The Tibradden Wood walk is one of my favourite Dublin Mountains walks.
Perfect for a relatively easy weekend ramble, if you’ve a decent level of fitness, the Tibradden Wood walk is a tranquil stroll in the mountains.
The trail here stretches for around 2.5km and it’ll take you roughly 2 hours to complete it, depending on pace.
In the guide below, you’ll find a map of this Tibradden Mountain trail along with info on parking, difficulty and more.
Some quick need-to-knows about the Tibradden Wood Walk (Pine Forest)
Although a visit to Tibradden Mountain is fairly straightforward, there are a few need-to-knows that’ll make your visit that bit more enjoyable.
Lying in between Cruagh Wood and Kilmashogue mountains, Tibradden is easy to get to if you just head up the R116. Turn left at the fork in the road and then the entrance and car park should be on your left-hand side.
The car park is easy enough to spot and surprisingly large too! However, although there are around 50 spaces available, they fill up fast on the weekend, and the car park here can get chaotic, so try and arrive early.
3. Opening hours
Opening hours differ between summer and winter. The car park is open from April to September between the hours of 7:00am and 9:00pm, and then from October to March between 8:00am and 5:00pm.
The Tibradden Mountain walk follows a linear trail through the woods and is of moderate difficulty but shouldn’t be too strenuous for those with a reasonable fitness level.
5. Time it takes
You’re looking at around a two-hour hike in total (though that depends on how long you stop for in certain spots). Beginning with a gentle stroll through the absurdly green forest, you’ll then hike up the mountain up to the cairn at the summit and be rewarded with some seriously savage views!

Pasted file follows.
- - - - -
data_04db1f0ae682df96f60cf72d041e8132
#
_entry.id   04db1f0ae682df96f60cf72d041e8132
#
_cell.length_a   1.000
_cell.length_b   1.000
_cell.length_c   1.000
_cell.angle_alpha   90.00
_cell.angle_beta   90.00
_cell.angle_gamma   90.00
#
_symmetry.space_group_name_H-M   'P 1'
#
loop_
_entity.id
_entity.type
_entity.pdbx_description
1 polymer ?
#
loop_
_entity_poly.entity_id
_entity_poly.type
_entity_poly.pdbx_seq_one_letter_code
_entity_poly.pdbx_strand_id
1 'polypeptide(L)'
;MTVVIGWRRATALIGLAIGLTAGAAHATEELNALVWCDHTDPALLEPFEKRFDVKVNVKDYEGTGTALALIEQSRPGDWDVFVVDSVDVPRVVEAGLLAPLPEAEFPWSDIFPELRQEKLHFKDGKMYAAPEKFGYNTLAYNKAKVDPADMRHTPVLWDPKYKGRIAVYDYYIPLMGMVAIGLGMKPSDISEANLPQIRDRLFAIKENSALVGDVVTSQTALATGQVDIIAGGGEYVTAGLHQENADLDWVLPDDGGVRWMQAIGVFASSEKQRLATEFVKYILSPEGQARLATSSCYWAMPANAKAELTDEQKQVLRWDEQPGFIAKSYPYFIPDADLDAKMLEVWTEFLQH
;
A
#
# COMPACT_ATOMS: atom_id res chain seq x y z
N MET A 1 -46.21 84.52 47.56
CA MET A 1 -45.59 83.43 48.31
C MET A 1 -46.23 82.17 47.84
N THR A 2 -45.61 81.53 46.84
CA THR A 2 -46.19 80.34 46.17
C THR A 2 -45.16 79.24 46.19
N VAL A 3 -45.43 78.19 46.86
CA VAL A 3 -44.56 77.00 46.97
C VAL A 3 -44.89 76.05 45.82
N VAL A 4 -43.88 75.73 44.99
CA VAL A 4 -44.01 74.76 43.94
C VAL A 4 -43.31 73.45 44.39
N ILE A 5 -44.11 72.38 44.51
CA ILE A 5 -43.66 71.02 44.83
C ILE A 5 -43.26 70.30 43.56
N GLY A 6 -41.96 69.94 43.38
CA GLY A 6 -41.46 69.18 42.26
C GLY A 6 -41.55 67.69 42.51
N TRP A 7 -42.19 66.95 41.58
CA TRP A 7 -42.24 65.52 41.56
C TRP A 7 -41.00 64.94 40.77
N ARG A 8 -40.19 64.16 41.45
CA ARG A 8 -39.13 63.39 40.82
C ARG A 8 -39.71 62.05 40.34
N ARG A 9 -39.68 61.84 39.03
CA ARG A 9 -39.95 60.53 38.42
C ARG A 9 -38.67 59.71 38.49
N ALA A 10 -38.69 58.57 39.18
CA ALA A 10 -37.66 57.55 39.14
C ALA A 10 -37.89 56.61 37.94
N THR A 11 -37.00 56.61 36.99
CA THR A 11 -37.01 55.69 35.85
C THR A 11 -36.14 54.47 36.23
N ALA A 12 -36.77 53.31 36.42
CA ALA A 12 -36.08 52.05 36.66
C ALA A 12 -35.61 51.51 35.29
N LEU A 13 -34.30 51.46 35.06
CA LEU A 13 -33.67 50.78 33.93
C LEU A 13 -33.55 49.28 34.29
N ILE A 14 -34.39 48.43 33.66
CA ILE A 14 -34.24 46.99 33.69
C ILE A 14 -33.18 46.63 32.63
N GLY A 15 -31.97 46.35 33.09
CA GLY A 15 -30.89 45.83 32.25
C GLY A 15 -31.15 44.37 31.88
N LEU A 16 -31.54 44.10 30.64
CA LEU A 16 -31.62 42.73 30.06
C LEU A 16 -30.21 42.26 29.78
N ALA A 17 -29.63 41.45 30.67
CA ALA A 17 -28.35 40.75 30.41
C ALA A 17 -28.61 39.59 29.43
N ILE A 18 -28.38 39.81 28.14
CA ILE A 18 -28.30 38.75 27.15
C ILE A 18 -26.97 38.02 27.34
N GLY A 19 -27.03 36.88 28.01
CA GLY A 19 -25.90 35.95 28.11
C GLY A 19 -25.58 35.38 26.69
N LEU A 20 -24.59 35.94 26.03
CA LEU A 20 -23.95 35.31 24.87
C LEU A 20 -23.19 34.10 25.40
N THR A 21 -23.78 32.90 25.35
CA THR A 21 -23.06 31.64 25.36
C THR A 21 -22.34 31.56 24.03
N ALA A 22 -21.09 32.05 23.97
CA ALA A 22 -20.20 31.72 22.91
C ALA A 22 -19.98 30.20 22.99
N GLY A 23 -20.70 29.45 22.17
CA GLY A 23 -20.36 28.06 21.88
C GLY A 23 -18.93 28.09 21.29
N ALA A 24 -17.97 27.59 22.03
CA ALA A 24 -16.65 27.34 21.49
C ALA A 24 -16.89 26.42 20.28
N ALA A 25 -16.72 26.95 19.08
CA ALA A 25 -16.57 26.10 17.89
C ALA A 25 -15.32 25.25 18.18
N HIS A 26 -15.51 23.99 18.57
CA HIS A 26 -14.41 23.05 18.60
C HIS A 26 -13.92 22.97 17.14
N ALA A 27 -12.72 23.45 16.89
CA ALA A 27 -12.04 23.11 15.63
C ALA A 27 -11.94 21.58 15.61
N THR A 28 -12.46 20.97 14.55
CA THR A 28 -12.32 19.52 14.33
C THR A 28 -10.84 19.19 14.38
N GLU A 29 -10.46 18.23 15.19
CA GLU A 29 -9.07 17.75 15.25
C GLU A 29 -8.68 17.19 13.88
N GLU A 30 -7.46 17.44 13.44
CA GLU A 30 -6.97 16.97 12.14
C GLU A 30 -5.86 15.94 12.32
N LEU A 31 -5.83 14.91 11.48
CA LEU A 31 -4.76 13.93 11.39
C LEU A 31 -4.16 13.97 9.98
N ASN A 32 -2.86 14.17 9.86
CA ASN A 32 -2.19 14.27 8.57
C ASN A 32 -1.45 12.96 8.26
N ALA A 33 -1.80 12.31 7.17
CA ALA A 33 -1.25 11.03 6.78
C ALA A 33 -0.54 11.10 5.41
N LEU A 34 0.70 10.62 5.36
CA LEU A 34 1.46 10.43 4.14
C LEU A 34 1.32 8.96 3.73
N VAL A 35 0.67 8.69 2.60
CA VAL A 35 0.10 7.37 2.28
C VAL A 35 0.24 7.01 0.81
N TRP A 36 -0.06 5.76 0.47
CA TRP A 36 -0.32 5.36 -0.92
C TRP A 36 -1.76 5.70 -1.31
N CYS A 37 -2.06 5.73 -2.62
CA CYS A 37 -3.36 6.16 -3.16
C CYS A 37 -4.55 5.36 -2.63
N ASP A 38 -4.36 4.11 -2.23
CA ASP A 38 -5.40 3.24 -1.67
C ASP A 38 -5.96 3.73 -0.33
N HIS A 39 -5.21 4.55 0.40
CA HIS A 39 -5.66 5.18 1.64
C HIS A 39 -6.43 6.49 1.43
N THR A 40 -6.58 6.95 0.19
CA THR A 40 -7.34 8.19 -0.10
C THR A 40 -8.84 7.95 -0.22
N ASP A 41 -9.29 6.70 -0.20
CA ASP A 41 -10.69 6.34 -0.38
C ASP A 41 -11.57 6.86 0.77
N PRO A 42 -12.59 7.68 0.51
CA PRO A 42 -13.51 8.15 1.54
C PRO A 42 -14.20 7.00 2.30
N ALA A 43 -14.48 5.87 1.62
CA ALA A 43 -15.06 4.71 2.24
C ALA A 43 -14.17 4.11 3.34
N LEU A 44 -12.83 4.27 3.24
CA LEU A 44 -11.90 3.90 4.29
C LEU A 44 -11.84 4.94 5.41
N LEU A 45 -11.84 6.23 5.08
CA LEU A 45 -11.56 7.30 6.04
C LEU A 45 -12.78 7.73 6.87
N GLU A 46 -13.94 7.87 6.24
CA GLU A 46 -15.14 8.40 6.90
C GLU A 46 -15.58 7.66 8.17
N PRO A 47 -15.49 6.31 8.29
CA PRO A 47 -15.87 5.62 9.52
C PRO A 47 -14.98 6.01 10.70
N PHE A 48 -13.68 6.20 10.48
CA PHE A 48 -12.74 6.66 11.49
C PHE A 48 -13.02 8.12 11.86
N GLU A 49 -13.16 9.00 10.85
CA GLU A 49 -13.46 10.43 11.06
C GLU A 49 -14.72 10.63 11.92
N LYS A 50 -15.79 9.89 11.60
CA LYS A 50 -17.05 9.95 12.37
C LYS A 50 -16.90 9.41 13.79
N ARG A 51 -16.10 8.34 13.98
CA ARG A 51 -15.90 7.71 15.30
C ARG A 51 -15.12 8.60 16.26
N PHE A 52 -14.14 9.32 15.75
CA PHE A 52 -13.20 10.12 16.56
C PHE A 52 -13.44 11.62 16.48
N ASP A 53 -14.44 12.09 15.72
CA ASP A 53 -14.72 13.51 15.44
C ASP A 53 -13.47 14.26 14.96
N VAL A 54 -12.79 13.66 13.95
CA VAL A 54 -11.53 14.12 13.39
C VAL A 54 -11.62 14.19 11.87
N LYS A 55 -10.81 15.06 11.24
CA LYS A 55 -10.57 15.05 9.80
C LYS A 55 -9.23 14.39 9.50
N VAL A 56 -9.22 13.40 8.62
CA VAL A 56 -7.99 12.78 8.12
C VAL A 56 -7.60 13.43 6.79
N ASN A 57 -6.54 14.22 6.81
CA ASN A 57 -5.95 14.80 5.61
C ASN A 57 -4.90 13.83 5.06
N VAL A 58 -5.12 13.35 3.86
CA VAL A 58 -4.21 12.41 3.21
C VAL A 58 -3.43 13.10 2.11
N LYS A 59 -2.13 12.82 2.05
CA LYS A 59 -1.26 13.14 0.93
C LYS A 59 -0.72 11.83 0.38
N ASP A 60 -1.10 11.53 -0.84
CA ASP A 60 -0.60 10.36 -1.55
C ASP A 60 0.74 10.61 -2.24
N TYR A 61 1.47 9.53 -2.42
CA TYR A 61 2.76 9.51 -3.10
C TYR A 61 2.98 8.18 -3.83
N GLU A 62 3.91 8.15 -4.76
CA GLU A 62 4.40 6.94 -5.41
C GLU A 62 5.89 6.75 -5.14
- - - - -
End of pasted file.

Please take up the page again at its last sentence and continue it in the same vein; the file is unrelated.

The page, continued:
About Tibradden Woods
The Tibradden Woods are indeed beautiful, but probably the most interesting part of their grand expanse lies close to the summit. Excavated in 1849, the prehistoric burial cairn possibly dates back to the Bronze Age.
When it was uncovered, antiquarians found a central cist (a small stone-lined grave) that contained a pottery food vessel of Bronze Age type and cremated human remains within a circular chamber with a diameter of approximately 3m.
Mind-bending history aside, the woods lie about 320m above sea level and are dotted with fine examples of Scots pine, Japanese larch, European larch, Sitka spruce, oak and beech. In fact, examples of old pine woods planted way back in 1910 can still be seen!
Heather, furze, gorse and bilberry also grow in abundance, and keep an eye out for Sika deer, foxes and badgers too. Check out the wide variety of birdlife on show too.
An overview of the Tibradden Wood Walk
Starting from the car park, we’ll be following the red-dotted route on the big map that you’ll see when you arrive (see photo above).
The gravel route begins at the back of the car park and then zigzags through the tall pine trees while slowly ascending. Don’t forget to keep an eye out for deer during this dusky section of the trail!
Getting into the belly of the walk